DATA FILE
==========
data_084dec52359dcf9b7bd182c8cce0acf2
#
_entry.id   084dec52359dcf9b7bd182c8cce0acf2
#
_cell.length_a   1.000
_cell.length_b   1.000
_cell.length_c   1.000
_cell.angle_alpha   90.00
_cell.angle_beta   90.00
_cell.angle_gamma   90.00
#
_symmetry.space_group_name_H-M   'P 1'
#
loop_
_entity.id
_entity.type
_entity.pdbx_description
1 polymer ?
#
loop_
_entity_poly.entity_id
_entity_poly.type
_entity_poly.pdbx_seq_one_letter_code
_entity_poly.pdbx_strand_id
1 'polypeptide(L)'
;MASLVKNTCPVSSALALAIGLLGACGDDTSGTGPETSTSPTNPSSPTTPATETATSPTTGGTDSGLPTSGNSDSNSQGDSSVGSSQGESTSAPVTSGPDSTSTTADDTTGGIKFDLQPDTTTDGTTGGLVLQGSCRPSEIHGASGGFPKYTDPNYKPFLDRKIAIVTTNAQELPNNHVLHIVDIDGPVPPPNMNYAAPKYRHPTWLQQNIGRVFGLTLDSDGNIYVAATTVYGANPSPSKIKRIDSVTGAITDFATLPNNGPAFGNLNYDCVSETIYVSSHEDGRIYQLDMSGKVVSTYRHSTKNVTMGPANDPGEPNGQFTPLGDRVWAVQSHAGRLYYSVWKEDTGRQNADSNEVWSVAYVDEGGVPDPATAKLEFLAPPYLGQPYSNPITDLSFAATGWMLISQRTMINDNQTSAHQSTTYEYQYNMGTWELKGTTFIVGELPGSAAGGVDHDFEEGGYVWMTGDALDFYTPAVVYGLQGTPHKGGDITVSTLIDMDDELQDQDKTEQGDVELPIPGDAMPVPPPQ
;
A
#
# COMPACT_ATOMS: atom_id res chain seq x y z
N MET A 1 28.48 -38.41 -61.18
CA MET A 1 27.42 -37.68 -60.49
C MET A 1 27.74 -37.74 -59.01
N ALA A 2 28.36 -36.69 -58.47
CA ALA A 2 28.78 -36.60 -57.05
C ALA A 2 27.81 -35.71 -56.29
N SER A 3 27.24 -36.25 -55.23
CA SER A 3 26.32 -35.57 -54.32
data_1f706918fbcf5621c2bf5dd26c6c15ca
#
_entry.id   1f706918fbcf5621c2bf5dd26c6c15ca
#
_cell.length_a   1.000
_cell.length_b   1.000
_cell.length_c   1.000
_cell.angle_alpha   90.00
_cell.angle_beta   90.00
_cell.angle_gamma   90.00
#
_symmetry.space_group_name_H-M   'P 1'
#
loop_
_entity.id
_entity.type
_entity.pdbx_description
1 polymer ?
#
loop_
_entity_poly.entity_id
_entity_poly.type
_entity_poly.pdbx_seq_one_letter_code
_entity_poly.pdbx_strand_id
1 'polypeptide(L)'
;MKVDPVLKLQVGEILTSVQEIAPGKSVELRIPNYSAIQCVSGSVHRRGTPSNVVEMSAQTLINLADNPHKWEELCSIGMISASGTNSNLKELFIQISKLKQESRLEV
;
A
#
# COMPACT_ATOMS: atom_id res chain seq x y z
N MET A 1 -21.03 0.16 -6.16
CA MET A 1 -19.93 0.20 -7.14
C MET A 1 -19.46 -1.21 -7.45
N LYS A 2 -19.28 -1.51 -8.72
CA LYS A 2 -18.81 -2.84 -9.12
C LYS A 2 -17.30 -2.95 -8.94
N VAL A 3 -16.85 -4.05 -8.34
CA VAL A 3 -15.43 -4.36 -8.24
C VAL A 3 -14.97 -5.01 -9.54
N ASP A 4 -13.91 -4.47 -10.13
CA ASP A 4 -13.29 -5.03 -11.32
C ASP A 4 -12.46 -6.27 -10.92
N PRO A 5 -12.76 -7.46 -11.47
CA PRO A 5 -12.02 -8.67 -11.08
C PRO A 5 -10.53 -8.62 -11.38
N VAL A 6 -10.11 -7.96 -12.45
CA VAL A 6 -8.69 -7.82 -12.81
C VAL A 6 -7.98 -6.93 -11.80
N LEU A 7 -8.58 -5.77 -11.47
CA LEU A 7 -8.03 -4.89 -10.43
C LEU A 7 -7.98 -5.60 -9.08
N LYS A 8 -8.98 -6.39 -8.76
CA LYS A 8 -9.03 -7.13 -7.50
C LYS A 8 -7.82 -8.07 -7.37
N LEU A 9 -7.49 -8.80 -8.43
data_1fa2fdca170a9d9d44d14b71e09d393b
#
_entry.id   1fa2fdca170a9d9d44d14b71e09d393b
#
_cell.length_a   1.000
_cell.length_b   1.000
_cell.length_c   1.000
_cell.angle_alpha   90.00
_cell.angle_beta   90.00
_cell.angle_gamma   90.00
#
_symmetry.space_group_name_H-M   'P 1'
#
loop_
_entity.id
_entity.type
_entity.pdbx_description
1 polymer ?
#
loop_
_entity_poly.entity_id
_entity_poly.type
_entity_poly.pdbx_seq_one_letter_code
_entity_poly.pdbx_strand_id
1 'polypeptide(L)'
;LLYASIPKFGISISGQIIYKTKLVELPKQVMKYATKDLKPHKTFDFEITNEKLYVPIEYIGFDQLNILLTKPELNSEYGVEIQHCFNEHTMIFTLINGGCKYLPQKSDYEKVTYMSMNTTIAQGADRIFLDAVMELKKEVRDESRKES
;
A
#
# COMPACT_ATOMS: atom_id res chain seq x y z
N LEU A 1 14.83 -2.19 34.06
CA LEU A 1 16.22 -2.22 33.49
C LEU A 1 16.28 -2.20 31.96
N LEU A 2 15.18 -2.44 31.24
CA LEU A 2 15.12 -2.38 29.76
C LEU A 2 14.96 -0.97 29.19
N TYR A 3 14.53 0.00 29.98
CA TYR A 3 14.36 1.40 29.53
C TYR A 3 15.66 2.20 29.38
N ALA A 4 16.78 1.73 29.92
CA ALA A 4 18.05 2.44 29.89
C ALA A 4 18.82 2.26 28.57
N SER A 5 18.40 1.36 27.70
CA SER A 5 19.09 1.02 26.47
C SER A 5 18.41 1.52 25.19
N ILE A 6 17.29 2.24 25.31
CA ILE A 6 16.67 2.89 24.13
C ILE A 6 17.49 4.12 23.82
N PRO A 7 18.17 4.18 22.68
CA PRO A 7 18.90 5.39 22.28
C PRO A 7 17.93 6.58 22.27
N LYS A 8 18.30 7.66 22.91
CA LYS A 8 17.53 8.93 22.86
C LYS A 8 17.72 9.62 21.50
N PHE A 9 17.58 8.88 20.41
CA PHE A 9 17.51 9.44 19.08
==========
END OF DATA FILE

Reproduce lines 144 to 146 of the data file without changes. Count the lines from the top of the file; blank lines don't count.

C PRO A 7 17.93 6.58 22.27
N LYS A 8 18.30 7.66 22.91
CA LYS A 8 17.53 8.93 22.86